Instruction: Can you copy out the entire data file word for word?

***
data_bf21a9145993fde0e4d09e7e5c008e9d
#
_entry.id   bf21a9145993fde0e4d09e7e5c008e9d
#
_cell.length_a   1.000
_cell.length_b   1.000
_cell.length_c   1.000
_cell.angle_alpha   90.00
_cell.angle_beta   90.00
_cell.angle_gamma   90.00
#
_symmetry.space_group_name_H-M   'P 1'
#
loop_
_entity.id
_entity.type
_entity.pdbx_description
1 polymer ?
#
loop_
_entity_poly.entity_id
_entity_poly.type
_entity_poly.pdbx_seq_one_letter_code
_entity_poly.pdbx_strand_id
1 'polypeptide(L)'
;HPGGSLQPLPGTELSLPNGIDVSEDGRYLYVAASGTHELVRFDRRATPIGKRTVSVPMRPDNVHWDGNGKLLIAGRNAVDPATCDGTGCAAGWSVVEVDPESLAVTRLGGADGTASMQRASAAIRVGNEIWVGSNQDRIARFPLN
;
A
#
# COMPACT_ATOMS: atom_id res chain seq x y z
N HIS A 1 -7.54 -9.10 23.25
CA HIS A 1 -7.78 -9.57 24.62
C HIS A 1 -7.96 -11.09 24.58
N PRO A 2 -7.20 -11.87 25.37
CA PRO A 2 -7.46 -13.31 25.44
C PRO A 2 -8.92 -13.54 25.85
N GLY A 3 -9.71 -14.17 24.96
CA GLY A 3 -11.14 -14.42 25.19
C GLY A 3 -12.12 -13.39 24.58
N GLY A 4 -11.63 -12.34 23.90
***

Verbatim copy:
data_bf21a9145993fde0e4d09e7e5c008e9d
#
_entry.id   bf21a9145993fde0e4d09e7e5c008e9d
#
_cell.length_a   1.000
_cell.length_b   1.000
_cell.length_c   1.000
_cell.angle_alpha   90.00
_cell.angle_beta   90.00
_cell.angle_gamma   90.00
#
_symmetry.space_group_name_H-M   'P 1'
#
loop_
_entity.id
_entity.type
_entity.pdbx_description
1 polymer ?
#
loop_
_entity_poly.entity_id
_entity_poly.type
_entity_poly.pdbx_seq_one_letter_code
_entity_poly.pdbx_strand_id
1 'polypeptide(L)'
;HPGGSLQPLPGTELSLPNGIDVSEDGRYLYVAASGTHELVRFDRRATPIGKRTVSVPMRPDNVHWDGNGKLLIAGRNAVDPATCDGTGCAAGWSVVEVDPESLAVTRLGGADGTASMQRASAAIRVGNEIWVGSNQDRIARFPLN
;
A
#
# COMPACT_ATOMS: atom_id res chain seq x y z
N HIS A 1 -7.54 -9.10 23.25
CA HIS A 1 -7.78 -9.57 24.62
C HIS A 1 -7.96 -11.09 24.58
N PRO A 2 -7.20 -11.87 25.37
CA PRO A 2 -7.46 -13.31 25.44
C PRO A 2 -8.92 -13.54 25.85
N GLY A 3 -9.71 -14.17 24.96
CA GLY A 3 -11.14 -14.42 25.19
C GLY A 3 -12.12 -13.39 24.58
N GLY A 4 -11.63 -12.34 23.90